Morgan Silver Dollars - One of The Most Collected Classic Coins

Morgan Silver Dollars - One of The Most Collected Classic Coins

Posted by Andrew Adamo on Sep 21st 2023

Morgan Silver Dollar

Though it was not always as popular as it is today, the Morgan silver dollar is arguably the most widely collected classic U.S. coin series and the most popular 19th century American coin collected by millions of people.

These large coins were made of 90% silver and contained .7724 troy ounces of the metal. They were struck from 1878 to 1904 and then again in 1921.This classic series was revived in 2021 when the Mint switched to striking the coins in .999 fine silver.

The original Morgan silver dollars were minted in quantities that far exceeded their need for commerce or the coins needed to back up all the paper silver certificates that were being issued at the time. Because of this situation, large quantities of these beautiful coins piled up in Treasury vaults for decades until the early 1960s when millions of $1,000 bags of pristine uncirculated coins were released to the public over a series of years. Some dates like 1903-O that used to be rare suddenly became much more plentiful.

That massive release, along with the sale in the 1970s of the Carson City Mint Morgans that had been found among those millions of coins in bags were sold by the General Services Administration, helped to spur the high level of interest in the coins that continues to exist today. Those Carson City coins also remain among the most popular coins of the Morgan dollar series.

Morgan Silver Dollars - One of The Most Collected Classic Coins

Morgan silver dollar mint marks

Morgan silver dollars were struck at five branches of the United States Mint. They include: coins produced at the main Mint facility in Philadelphia that did not contain a mint mark; coins struck at the San Francisco Mint that carry an “S” mint mark; those made at the famous Carson City Mint that feature the popular “CC” mint mark; those produced at the New Orleans Mint that have an “O” mint mark; and coins made at the Denver Mint only in 1921 that are the only Morgan dollars that have a “D” mint mark.

Generally, coins that were struck at the San Francisco and Carson City Mints are of much higher quality and have better strikes than Morgans that were produced at the Philadelphia and New Orleans Mints that tend to have weaker strikes.

1921-D Morgan dollars are the weakest strikes of all these coins. They also used a different die that was made for the 1921 dollars that is shallower because the original dies used from 1878 to 1904 had been destroyed by the Mint Director at the time and had to be recreated in 1921.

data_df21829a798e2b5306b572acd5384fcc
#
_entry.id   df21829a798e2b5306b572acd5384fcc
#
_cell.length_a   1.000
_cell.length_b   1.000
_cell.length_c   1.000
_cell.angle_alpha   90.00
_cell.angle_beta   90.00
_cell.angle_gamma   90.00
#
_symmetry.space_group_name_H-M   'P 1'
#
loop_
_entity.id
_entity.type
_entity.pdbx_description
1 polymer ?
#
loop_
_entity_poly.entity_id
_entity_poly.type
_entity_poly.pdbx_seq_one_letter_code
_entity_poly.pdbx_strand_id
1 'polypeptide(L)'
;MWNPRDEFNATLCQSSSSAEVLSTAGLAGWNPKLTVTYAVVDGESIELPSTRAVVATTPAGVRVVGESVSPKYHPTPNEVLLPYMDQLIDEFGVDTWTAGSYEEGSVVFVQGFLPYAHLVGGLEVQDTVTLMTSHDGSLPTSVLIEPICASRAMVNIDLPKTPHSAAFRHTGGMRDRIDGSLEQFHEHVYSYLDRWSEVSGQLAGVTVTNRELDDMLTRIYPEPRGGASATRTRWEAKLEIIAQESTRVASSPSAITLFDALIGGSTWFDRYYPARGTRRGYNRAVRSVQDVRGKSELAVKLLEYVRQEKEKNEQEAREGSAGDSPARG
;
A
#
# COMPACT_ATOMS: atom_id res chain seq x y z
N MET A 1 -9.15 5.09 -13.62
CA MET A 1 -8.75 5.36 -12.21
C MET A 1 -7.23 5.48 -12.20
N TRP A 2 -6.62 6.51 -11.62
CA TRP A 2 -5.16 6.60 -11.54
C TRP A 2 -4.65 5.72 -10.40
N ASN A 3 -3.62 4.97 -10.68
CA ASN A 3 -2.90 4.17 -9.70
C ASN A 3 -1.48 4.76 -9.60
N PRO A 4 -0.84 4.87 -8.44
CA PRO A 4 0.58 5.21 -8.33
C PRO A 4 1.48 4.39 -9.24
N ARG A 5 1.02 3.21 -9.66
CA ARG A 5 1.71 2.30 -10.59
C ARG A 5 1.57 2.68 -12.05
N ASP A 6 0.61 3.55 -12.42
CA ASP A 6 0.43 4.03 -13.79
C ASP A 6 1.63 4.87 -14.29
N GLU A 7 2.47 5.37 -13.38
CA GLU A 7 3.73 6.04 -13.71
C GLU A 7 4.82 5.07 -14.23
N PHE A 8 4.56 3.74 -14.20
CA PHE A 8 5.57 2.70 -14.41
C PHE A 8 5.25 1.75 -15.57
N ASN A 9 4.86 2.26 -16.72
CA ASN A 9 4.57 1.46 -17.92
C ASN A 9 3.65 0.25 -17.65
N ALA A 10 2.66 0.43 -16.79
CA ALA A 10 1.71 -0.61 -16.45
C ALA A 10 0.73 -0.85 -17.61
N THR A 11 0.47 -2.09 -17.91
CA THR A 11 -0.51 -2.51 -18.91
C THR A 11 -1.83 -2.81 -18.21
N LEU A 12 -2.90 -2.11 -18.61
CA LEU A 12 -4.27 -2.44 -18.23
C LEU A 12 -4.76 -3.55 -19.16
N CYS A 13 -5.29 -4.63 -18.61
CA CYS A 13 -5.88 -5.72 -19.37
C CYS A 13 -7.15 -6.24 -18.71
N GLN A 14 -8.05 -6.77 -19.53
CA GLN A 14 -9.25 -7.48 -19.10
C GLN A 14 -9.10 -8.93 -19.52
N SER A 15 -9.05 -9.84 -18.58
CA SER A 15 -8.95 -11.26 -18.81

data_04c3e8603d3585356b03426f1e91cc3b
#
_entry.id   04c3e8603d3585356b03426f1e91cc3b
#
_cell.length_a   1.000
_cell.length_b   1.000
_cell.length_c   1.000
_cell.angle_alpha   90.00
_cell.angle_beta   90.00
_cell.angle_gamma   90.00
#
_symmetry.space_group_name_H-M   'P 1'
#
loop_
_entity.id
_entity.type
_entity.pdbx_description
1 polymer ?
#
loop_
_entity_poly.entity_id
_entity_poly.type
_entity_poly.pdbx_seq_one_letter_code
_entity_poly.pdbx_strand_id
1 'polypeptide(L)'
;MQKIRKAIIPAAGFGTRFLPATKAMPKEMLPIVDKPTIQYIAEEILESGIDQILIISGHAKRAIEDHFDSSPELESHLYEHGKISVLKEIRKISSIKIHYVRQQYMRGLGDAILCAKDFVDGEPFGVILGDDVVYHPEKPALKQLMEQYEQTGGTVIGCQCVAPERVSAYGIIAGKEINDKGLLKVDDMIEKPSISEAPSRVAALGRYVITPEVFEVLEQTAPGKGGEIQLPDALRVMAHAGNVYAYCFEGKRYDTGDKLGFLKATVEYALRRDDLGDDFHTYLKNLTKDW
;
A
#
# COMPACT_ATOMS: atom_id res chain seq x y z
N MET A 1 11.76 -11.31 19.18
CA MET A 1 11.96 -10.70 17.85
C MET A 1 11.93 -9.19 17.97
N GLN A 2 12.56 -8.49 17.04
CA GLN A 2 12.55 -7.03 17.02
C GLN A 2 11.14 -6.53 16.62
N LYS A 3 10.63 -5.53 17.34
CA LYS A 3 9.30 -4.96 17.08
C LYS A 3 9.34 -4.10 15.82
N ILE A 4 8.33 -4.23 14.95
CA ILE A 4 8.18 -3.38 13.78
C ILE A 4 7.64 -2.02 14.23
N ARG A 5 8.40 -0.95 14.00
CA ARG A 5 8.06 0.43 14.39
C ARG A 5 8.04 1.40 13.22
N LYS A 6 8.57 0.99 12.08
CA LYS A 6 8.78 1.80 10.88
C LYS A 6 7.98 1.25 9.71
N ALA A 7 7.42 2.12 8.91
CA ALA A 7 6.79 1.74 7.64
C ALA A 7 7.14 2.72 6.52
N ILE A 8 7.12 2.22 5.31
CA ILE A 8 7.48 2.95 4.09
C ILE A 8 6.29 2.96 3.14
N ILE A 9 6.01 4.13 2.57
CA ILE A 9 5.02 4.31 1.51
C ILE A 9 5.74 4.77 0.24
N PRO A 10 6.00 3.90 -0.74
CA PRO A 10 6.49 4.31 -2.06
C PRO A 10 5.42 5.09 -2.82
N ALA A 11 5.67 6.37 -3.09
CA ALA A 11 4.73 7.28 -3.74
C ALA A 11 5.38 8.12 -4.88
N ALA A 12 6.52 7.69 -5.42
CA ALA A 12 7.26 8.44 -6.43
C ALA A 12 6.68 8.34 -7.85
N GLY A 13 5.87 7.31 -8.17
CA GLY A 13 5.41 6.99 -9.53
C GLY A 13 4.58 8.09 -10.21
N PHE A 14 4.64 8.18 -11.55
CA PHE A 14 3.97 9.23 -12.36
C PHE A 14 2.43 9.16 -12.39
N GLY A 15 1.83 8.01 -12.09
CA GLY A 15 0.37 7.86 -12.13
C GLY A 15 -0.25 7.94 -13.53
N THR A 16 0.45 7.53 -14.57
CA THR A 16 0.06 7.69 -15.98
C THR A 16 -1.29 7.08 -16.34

At least 270 million Morgan dollars, including some of dates that are today the rarest of the series such as the 1895 coins, were melted under the 1918 Pittman Act and sent to India. A couple years later Congress revived the program just for 1921.

Morgan dollars for sale:

We have a wide selection of Morgan silver dollars for sale on our website.

This includes everything from common to rarer dates available uncertified and graded and in rolls of circulated and uncirculated Morgan dollars.

There are the always popular Carson City Mint coins, for example, which we have in their original GSA holders and graded. We have the more common issues from 1882, 1883 and 1884 ungraded and in high-grade examples like the 1883-CC in MS66DMPL, which is very hard to find. We even have the very rare 1893-CC coin for serious Morgan dollar enthusiasts.

You might want to consider a 20-coin starter kit of the more common date Morgan dollars graded MS63.

We also have many of the final year of issue 1921 Morgan dollars, which got a boost from the 2021 coins.

For the more advanced Morgan dollar collector, there are certified examples of many better-date and rare Morgan dollars such as the 1892-S coin and high-grade examples of dates like 1900-0.

Finally, we also have an extensive selection of the new Morgan dollars issued so far in 2021 and 2023, including a complete set of the 2021 coins, first day of issue examples of the new 2023 Morgans and much more too!

2021 Morgan Silver dollar